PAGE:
A little fun today reviewing movies from a "sharky" perspective.
In a special edition of Shark Minutes, Skyler Thomas reviews Jurassic World: Fallen Kingdom. Why would a shark channel review a dinosaur movie? Well, for fun, but mainly because what's wrong with the Jurassic Park series is the same as what's wrong with shark movies; They all depict that nature is out to get us. In this video we reflect upon Fallen Kingdom, Jurassic World, Jurassic Park, The Meg, The Shallows, 47 Meters Down, Indianapolis: Men of Courage, JAWS, and Deep Blue Sea.
Yes, it's logical to argue that it's "just Hollywood" and shouldn't be taken too seriously, but let's also keep in mind that the movie JAWS is often blamed for the perception of and slaughter of sharks. AS each generation of human spends less and less time outdoors or interacting with the natural world it is reasonable to assume that a little bit of Hollywood's negative portrayal of predators is imprinted on the same people's minds.
1. Number one in the countdown - Dinosaurs take a break from fleeing from an exploding volcano to stop and eat people and each other. Naturally.
Here are a few of the more ridiculous moments:
1. Fallen Kingdom: Dinosaurs fleeing from lava and volcanic explosions take the time to stop and try to eat people rather than continue to safety.
2. Jurassic Park: T-Rex, upon being free of his pen, decides to try and eat anything that moves rather than enjoy freedom and escape further into the island.
3. Jurassic World: The pterodactyls break loose from their giant bird cage and their first stop is to go kill people rather than fly far away.
4. The Shallows: A massive white shark is obsessed with eating a skinny woman even though it has a whale carcass available for round-the-clock feeding.
5. JAWS: A 25 foot white shark decides to focus its attention on eating people instead of whatever it was eating to get that big in the first place.
6. 47 Meters Down. A collection of all the biggest white sharks ever gather in one place to desperately try to break into a steel cage in order to eat two girls, rather than look for food elsewhere in the ocean.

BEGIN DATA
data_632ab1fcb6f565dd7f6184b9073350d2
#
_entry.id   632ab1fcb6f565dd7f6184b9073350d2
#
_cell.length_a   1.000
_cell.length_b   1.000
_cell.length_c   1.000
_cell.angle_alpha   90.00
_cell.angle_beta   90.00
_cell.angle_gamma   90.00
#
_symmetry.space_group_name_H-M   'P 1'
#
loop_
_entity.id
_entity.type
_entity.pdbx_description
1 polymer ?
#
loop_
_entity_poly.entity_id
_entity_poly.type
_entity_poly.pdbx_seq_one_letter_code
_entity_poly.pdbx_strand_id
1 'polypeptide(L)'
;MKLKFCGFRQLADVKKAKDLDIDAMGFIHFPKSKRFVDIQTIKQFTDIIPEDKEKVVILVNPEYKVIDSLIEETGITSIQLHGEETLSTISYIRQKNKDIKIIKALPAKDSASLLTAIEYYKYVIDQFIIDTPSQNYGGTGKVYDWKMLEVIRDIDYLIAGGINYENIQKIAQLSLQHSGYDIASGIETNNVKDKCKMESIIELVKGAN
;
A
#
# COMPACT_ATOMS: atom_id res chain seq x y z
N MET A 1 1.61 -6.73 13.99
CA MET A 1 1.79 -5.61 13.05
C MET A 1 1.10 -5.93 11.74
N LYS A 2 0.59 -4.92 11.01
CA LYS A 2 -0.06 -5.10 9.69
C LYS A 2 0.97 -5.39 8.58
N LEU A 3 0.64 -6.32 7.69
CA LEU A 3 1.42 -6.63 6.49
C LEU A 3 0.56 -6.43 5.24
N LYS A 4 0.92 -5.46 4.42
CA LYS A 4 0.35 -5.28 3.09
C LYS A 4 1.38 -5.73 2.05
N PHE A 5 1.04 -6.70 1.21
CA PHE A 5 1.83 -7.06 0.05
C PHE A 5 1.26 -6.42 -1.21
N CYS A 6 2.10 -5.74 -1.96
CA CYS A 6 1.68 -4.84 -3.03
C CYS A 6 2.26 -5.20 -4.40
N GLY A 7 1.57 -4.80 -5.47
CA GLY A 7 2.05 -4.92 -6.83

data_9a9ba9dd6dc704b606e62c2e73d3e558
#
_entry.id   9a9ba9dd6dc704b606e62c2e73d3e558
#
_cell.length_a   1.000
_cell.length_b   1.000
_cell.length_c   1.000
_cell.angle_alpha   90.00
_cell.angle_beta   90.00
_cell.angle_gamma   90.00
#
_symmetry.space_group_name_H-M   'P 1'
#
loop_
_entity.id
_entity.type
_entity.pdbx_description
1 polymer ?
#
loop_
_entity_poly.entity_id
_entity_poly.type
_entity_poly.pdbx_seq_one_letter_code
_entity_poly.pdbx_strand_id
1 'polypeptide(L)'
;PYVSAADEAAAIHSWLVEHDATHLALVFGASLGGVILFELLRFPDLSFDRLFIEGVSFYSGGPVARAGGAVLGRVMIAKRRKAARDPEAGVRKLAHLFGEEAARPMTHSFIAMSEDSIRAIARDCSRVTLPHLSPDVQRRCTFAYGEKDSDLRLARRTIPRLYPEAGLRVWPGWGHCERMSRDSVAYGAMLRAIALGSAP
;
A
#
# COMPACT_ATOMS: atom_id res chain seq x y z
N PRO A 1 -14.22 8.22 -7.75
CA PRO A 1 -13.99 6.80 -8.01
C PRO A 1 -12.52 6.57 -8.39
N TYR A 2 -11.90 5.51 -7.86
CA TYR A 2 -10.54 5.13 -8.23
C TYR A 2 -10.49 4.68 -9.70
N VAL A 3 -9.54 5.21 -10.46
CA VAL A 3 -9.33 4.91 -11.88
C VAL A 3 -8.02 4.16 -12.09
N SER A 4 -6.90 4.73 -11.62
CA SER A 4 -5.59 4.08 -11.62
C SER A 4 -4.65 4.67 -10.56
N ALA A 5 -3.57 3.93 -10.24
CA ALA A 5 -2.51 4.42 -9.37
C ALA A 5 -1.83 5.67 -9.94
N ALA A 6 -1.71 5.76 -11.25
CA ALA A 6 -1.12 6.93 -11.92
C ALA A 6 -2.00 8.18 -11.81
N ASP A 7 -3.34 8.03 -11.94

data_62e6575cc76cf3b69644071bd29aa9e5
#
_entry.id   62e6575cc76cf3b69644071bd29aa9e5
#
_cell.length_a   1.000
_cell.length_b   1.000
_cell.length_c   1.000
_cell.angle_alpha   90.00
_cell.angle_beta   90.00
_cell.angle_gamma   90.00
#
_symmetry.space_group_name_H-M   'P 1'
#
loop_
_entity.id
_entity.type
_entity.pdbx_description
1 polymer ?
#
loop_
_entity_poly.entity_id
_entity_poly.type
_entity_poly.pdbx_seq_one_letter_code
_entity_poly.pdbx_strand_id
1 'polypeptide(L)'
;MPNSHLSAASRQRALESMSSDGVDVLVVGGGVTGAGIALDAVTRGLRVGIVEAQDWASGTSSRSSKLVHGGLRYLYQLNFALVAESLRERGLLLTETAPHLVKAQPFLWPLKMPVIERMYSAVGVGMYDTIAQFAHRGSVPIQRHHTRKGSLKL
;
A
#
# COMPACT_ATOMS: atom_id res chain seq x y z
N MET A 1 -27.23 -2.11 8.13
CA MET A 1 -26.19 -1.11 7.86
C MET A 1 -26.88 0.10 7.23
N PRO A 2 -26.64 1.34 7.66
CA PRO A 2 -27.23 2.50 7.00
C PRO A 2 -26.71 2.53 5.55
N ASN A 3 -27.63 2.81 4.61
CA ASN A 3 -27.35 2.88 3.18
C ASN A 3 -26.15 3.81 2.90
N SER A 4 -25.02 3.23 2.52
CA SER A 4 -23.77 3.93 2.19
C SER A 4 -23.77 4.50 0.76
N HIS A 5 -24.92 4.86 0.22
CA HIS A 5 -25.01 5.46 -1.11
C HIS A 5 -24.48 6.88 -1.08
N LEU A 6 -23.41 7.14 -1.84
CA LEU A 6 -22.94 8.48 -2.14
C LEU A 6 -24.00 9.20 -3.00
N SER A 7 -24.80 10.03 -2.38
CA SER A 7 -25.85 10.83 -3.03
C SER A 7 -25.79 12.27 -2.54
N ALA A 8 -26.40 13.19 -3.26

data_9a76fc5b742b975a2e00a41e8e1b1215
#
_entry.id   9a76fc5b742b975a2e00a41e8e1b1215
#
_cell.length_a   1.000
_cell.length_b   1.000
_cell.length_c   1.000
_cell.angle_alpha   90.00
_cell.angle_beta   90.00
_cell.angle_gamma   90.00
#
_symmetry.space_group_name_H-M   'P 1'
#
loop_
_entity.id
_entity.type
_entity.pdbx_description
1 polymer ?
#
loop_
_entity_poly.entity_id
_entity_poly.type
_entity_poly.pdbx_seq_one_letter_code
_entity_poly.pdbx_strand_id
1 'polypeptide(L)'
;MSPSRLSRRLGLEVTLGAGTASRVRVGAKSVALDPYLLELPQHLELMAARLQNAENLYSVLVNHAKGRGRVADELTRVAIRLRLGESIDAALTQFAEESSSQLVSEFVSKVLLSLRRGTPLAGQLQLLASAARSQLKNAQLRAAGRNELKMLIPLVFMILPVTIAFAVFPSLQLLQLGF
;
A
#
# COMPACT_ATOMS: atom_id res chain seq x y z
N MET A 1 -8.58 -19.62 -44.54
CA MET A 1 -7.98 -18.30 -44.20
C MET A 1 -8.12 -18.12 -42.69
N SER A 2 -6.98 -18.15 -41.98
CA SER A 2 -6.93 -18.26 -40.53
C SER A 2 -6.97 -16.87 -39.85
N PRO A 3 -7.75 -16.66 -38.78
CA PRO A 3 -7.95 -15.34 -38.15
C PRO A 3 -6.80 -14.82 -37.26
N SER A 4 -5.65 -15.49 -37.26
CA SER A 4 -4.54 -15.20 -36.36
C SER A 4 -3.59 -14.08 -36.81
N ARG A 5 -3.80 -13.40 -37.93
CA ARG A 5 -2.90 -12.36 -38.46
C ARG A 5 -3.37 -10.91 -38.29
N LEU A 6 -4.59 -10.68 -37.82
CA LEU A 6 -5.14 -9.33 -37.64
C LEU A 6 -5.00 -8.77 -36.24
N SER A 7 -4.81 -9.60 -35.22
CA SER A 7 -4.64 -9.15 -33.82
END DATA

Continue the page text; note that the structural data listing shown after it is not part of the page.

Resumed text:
7. Indianapolis: Sharks are so anxious to kill people that they ignore explosions, fire, oil, and general chaos in order to eat people. They then seek out the living survivors of the sunk ship rather than focusing on the corpses.
8. Deep Blue Sea: A giant mako shark, genetically modified to be super intelligent, makes a plan to escape from its enclosure. But when freedom is finally in reach, it turns around because it just can't resist killing one more person.
9. The Meg - The biggest shark to ever exist decides to focus its attention on tiny prey, like humans.
Have you ever asked yourself why JAWS did what it did to sharks, but Cujo didn't negatively affect dogs? Maybe the movie was just that good. Or maybe it's because we are unfamiliar with sharks, thus we fear what we don't know and our imaginations can get the best of us (with a little urging from Hollywood).
If you enjoy these shows give a like, subscribe, and maybe even order a Shark Minutes t-shirt. Thanks.
Shark Minutes! 5 facts about hammerhead sharks in 60 seconds. I want to give a shout to Dr. Erich Ritter, who's podcast reminded me of how amazing hammerhead sharks are. These casts are packed with information and refreshingly honest. I had never heard that the pectoral fin size is related to the cephalofoil size so that's a new one for me ( and I hope Erich is right about it, ha, ha).
OK, here we go!
1. The broad head expands the range of downward-facing ampulae of Lorenzini, aiding the shark in finding prey hidden on the ocean floor.
2. Hammerhead sharks have a 360-degree field of view!! I can't imagine processing that information.
3. The hammerhead shark has the tightest turning radius of sharks, likely assisted by the hammer (cephalofoil).
4. Pectoral fin size is related to cephalofoil size.
5. Hammerhead sharks have a relatively small mouth, which could be a disadvantage when taking down prey, but again, the foil helps make up for this since the hammerhead shark uses it to pin prey down.
There are several species of hammerhead shark; the ones featured in this video are great hammerheads, filmed by Skyler Thomas in the Bahamas.
Watch all Shark Minutes episodes at SharkMinutes.com
Aprende sobre el gran tiburón martillo con tu anfitrión Skyler Thomas
Debra Canabal of Epic Diving in the WSV hoodie. Get yours!
About the Author
Skyler Thomas is the primary blog contributor, cinematographer, and lead editor at White Shark Video.